Vinokourov claims European press tried to destroy Astana team

I don't train any riders anymore, says Ferrari

Alexandre Vinokourov has accused the European press of seeking to "destroy" the Astana team in the weeks leading up to the UCI Licence Commission's decision on its WorldTour status for the 2015 season.

Astana was ultimately awarded a licence on Wednesday despite the recent series of positive tests on the team, although reports in the Italian press last week claimed that there was also evidence from the Padova doping inquiry linking the team to the banned doctor Michele Ferrari. When contacted by Cyclingnews last week, the Astana squad had declined to comment on the allegations.

"Around Astana there was too much noise. It was impossible to comment on all of the rumours about us, so we ignored them and focused on working with the UCI," Vinokourov told Kazakhstani publication Vremya. "Now that all the difficulties are behind us, the team will consult with its lawyers. I believe that we must receive an apology at the least from the European press for the libel that has struck the team in recent months."

The Astana general manager singled out the Italian press, in particular, and claimed its coverage has been tempered by jealousy at the fact that Vincenzo Nibali and Fabio Aru are riding for a foreign team.

Gazzetta dello Sport last week reported that Dr. Ferrari had been photographed at the Astana training camp in Montecatini Terme in 2013, and alleged Vinokourov had arranged for at least ten Astana riders to be coached by Ferrari in 2010. Ferrari has denied links to the Astana team.

"The goal is the same – to destroy Astana," Vinokourov said. "They envy us, especially the Italians. Two of the best Italian riders compete in the colours of a Kazakhstani team, and they do not like it. For example, [they don't like] that Nibali rode the Tour of Almaty but did not ride the Tour of Lombardy. They also wanted to see him ride the Giro but he chose the Tour de France because for him the interests of the team come above everything.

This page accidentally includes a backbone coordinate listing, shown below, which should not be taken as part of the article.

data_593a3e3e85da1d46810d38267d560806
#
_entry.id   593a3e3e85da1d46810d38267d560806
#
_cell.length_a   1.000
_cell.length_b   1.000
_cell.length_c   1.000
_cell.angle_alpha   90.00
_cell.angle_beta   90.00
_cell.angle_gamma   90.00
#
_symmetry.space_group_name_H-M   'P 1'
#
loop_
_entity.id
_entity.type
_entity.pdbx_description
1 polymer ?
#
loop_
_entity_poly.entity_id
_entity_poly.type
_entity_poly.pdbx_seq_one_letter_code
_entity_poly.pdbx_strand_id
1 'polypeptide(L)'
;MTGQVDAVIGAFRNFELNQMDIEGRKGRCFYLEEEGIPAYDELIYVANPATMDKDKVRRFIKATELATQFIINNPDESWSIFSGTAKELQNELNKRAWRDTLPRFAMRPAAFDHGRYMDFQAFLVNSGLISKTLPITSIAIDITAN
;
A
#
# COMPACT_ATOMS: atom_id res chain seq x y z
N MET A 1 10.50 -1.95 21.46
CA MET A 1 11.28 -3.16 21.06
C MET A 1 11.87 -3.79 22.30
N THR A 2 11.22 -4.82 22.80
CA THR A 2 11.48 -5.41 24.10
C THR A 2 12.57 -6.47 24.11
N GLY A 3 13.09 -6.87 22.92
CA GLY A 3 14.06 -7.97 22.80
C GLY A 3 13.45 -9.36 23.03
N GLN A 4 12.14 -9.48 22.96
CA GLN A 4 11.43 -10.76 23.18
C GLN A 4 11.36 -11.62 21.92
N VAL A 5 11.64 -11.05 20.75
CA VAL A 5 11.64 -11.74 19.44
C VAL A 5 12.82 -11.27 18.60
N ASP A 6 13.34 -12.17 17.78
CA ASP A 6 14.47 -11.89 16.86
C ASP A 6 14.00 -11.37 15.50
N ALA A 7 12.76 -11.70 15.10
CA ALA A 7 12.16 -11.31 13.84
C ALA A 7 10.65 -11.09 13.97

"In addition, out of the 70 members of our staff, 20 are Italian. We invited the best specialists and they chose Astana. It is clear that they don't like it although I don't understand this reaction. An Italian wins the main race of the season yet they throw mud at his team. Where’s the logic?"

Vinokourov confirmed that the Tour de France winner Nibali would have been free to leave the team had it not been awarded a WorldTour place and then failed to win an appeal to the Court of Arbitration for Sport.

Astana must now undergo an audit by the University of Lausanne, while UCI President Brian Cookson has warned that its WorldTour licence remains "very much provisional" and that further positive tests or revelations from the Padova inquiry could see it revoked.

"One misstep and they will punish not only you but the whole team," said Vinokourov, who tested positive for blood doping while a rider with Astana in 2007. "In any case, next year we will prove that Astana has won and will win honestly, without doping. We will make everyone respect our team."

Ferrari

The UCI Licence Commission focused exclusively on Astana’s recent positive doping tests – two on the WorldTour team and three on the since-suspended Continental squad – but did not consider the allegations aired in the Italian press which have linked the team to Dr. Michele Ferrari, who is banned for life by both the Italian Olympic Committee and the US Anti-Doping Agency.

Vinokourov was coached by Ferrari during his time as a rider, although he said last week that he had stopped working with the Italian in 2007, the year of his positive test for blood doping. In a report on France Télévision show "Stade 2", broadcast on Sunday evening, Ferrari himself once again denied that he had been present at the Astana training camp in Montecatini in November of last year.

"It's an absurd accusation: the last time I was there was 25 years ago, and I had a very precise reason – to buy the biscottini. Do you know them?" Ferrari said in a curt phone exchange with Italian journalist Marco Bonarrigo.

Ferrari went on to deny that he had ever trained Vincenzo Nibali. "Never, that's an absurd affirmation too."

Asked which riders he currently trained, Ferrari said: "Nobody. I don't train any riders anymore. Good evening."
 

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